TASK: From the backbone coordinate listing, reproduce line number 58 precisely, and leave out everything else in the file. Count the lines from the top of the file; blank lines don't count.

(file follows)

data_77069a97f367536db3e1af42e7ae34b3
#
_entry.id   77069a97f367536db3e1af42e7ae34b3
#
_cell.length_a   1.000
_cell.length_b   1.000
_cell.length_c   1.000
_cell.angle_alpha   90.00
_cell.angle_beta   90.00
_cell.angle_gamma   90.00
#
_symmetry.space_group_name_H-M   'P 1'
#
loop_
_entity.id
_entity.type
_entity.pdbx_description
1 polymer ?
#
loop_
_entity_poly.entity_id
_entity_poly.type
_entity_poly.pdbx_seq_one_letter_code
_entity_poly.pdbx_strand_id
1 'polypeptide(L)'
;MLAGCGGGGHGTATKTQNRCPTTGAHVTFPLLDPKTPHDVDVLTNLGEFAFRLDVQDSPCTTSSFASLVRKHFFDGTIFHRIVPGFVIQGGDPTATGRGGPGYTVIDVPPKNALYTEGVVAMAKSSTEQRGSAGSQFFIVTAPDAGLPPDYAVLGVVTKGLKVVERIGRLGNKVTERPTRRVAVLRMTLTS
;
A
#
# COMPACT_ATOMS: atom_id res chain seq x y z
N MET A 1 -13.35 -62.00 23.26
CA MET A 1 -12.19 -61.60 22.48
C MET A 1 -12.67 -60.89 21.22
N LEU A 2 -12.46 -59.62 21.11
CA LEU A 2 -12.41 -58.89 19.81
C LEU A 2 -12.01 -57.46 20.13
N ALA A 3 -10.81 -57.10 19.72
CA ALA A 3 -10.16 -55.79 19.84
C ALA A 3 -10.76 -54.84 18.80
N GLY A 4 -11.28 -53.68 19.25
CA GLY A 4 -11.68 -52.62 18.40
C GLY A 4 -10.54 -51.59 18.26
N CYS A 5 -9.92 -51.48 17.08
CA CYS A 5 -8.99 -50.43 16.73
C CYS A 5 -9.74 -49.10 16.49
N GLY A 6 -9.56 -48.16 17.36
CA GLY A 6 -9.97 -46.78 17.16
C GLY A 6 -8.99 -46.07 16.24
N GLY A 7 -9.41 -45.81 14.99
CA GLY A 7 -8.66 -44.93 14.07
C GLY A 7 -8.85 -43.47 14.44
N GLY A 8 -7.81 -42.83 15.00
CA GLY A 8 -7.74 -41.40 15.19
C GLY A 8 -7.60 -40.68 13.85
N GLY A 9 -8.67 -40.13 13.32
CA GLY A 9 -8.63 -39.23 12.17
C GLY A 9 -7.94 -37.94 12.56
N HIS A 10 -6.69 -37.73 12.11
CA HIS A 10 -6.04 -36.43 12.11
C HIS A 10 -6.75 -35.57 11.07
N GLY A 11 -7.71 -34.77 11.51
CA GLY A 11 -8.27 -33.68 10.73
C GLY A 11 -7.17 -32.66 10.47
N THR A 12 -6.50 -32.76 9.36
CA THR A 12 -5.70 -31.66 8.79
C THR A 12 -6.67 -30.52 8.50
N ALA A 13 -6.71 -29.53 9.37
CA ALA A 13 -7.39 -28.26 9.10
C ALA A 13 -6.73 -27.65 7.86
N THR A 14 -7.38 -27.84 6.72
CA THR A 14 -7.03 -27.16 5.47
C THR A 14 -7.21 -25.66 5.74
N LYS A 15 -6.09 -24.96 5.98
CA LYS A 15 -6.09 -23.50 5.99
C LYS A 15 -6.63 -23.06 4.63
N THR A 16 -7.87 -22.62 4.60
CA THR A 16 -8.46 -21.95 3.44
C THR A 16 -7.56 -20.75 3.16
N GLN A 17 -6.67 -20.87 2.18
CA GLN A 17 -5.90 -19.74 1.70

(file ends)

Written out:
N HIS A 10 -6.69 -37.73 12.11